The Weekly Eater
THE last thing anyone needs during the holidays is a stressful change. Yet, David Paul Johnson is out at Diamond Head Grill, replaced by another David, last name Reardon, formerly executive chef at the Orchid at Mauna Lani.
beat David at
Merry Christmas. That sort of thing happens when new management steps in. The question now is, can David top David? They have very different styles. The former served what I've described as no-nonsense, though upscale "comfort food." The new David offers dishes well-schooled in demeanor with a wild streak when it comes to flavors such as balsamic vinegars that can be puckeringly ascerbic. I couldn't say one is better than the other. It depends on what you're in the mood for.
Reardon has made the transition without skipping a beat. The waiters, however, seem to be having trouble keeping up. One said the Hawaiian Seafood Platter appetizer ($12 per person for a minimum of two) did not have oysters when there were. They would have been the most logical choice with the accompanying sauces: a spicy, vinegary Hot Lava Mignonette, Sake Lime Sauce and Cocktail Sauce with a light touch of wasabi. (None particularly memorable.) Also on the platter were clams, shrimp, mussels and poke and a seaweed salad wrapped in ti leaves.
Diamond Head GrillFood 1/2
Address: W Honolulu -- Diamond Head (formerly the Colony Surf), 2885 Kalakaua Ave.
Hours: 7 to 10:30 a.m. and 5:30 to 10 p.m. daily, and 11 to 2:30 p.m. Mondays to Fridays
Prices: Dinner for two about $65 to $75 without drinks; prices in column reflect dinner menu
Thanks to the waiter's error, I made the redundant, but lucky, choice of Ginger Glazed Macadamia Nut Oysters ($10). There are some who believe there's no better oyster than one served nude, but this may change their minds. The oyster lifted out of its shell to make way for a bed of crunchy cilan-tro-macadamia nut pesto, before being put back and blanketed with warm baby spinach.
Reardon has one of those menus in which every dish reads delicious, making it hard to choose. I was perfectly willing to accept the salad of Baby Okinawan Spinach ($6.50) brought to my table, although what I had really ordered was the Warm Salad of Grilled Asparagus and Portobello Mushrooms ($7) that eventually arrived topped with Nalo Greens and cozily accompanied by Creamy Sun-Dried Tomato and Puna Goat Cheese Polenta.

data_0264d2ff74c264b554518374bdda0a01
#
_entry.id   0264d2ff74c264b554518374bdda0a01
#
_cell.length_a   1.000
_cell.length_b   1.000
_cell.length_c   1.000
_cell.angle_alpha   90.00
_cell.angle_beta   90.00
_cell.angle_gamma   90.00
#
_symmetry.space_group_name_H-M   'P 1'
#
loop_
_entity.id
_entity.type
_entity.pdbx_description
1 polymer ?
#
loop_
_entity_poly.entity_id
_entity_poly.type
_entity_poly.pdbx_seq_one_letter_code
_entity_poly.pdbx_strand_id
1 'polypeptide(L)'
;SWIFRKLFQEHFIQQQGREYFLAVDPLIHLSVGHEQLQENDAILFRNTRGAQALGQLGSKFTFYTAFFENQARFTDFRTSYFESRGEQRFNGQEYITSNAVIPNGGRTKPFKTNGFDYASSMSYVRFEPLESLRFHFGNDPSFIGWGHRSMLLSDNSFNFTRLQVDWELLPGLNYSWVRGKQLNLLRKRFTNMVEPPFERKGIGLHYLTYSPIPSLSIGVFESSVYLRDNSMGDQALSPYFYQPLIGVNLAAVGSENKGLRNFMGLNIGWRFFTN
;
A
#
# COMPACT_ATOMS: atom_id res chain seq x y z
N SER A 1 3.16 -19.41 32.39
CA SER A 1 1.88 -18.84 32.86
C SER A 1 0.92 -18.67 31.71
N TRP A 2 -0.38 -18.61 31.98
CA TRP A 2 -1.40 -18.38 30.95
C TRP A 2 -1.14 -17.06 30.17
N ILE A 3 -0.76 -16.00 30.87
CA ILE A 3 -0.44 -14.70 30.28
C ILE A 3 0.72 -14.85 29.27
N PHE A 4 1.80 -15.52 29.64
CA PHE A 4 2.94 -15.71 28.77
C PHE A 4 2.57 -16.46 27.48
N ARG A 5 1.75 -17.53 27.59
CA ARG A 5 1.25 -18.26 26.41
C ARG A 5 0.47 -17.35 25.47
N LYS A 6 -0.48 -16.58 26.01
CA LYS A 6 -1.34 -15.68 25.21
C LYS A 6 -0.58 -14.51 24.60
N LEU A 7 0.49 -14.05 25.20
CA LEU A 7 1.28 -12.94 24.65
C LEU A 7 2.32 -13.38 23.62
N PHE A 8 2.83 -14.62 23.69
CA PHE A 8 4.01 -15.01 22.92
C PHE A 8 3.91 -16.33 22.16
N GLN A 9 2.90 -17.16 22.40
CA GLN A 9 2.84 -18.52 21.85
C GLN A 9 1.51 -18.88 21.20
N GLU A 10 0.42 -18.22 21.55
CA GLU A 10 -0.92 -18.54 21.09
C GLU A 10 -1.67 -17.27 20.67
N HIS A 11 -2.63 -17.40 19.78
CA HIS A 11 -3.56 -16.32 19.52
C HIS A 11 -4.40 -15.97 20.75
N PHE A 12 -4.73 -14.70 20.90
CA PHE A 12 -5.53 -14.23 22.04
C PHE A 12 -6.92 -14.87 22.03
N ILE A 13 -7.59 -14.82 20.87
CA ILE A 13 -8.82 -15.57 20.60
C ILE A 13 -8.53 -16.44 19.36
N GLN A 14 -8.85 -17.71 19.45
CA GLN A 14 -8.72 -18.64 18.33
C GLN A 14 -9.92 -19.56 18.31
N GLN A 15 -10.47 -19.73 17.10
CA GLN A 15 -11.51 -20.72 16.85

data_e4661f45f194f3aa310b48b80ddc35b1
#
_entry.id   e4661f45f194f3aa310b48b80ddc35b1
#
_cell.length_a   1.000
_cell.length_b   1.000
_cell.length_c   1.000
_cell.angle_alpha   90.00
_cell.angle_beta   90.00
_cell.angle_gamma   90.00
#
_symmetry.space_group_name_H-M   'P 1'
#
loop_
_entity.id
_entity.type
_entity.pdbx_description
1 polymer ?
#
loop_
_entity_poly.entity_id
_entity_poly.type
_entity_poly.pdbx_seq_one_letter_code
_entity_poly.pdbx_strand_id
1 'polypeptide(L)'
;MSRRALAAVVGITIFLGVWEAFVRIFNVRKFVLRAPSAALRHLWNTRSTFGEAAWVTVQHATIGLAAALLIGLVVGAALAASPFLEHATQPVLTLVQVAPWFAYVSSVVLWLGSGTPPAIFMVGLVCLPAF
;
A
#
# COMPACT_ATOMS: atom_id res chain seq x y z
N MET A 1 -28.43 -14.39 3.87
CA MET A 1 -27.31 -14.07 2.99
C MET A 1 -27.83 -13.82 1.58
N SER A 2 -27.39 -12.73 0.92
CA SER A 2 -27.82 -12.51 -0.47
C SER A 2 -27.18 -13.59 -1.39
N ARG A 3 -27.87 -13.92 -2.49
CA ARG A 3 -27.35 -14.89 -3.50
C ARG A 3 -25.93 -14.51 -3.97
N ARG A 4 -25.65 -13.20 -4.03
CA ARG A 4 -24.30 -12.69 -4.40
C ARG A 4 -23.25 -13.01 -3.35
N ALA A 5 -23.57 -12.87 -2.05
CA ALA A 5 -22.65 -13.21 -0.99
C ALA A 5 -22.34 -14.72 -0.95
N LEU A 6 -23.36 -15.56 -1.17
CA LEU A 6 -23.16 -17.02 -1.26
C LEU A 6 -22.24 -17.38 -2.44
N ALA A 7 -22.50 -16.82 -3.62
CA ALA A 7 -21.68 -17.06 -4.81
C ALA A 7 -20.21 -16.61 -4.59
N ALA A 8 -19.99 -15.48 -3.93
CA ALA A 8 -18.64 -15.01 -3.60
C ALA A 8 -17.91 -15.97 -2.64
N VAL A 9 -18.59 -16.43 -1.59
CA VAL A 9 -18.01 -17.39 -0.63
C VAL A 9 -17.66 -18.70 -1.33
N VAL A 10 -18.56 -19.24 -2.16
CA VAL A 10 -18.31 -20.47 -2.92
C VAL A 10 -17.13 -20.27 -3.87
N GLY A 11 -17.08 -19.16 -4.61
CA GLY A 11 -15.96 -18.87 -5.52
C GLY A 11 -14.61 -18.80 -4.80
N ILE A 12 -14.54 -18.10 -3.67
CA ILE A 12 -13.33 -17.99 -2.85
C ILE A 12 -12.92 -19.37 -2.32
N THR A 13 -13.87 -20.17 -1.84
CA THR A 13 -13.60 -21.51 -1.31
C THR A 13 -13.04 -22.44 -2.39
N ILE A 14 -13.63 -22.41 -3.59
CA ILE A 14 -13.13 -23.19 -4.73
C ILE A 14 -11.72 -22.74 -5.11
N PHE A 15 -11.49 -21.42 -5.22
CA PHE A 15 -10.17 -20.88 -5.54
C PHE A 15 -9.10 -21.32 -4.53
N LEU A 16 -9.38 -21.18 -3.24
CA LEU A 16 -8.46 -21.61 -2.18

Even harder to commit to was an entree. How could one reject a Guava and Mustard Crusted Rack of Lamb ($32) or Herb Roasted Pork Rack ($28) served with Chorizo Sausage Hash, Black Fig Chutney and Tangerine-Pork Jus ($28)?
The Fire Roasted Opakapaka ($28) won out, assisted by a Kahuku Corn Ragout, Basil Mashed Potatoes and Truffled Manila Clam Nage, or broth.
And vegetarians have reason to celebrate with a non-creamy Kahuku Corn and Carrot Risotto ($10 half portion, $18 full) topped with sliced portobellos and slivers of crisped leeks.
Warn them in advance if you want the Hawaiian Vintage Chocolate Souffle for dessert. Or don't wait, and go with the somewhat crunchy Pineapple-Polenta Upside Down Cake, an update of the classic 1950s dessert. It's surrounded by a thick pool of caramel.
As for the question of David or David, it's a new millennium, time to look forward.
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Nadine Kam's restaurant reviews run on Thursdays. Reviews are conducted anonymously and paid for by the Star-Bulletin. Star ratings are based on comparisons of similar restaurants:
-- very good, exceeds expectations;
-- below average.
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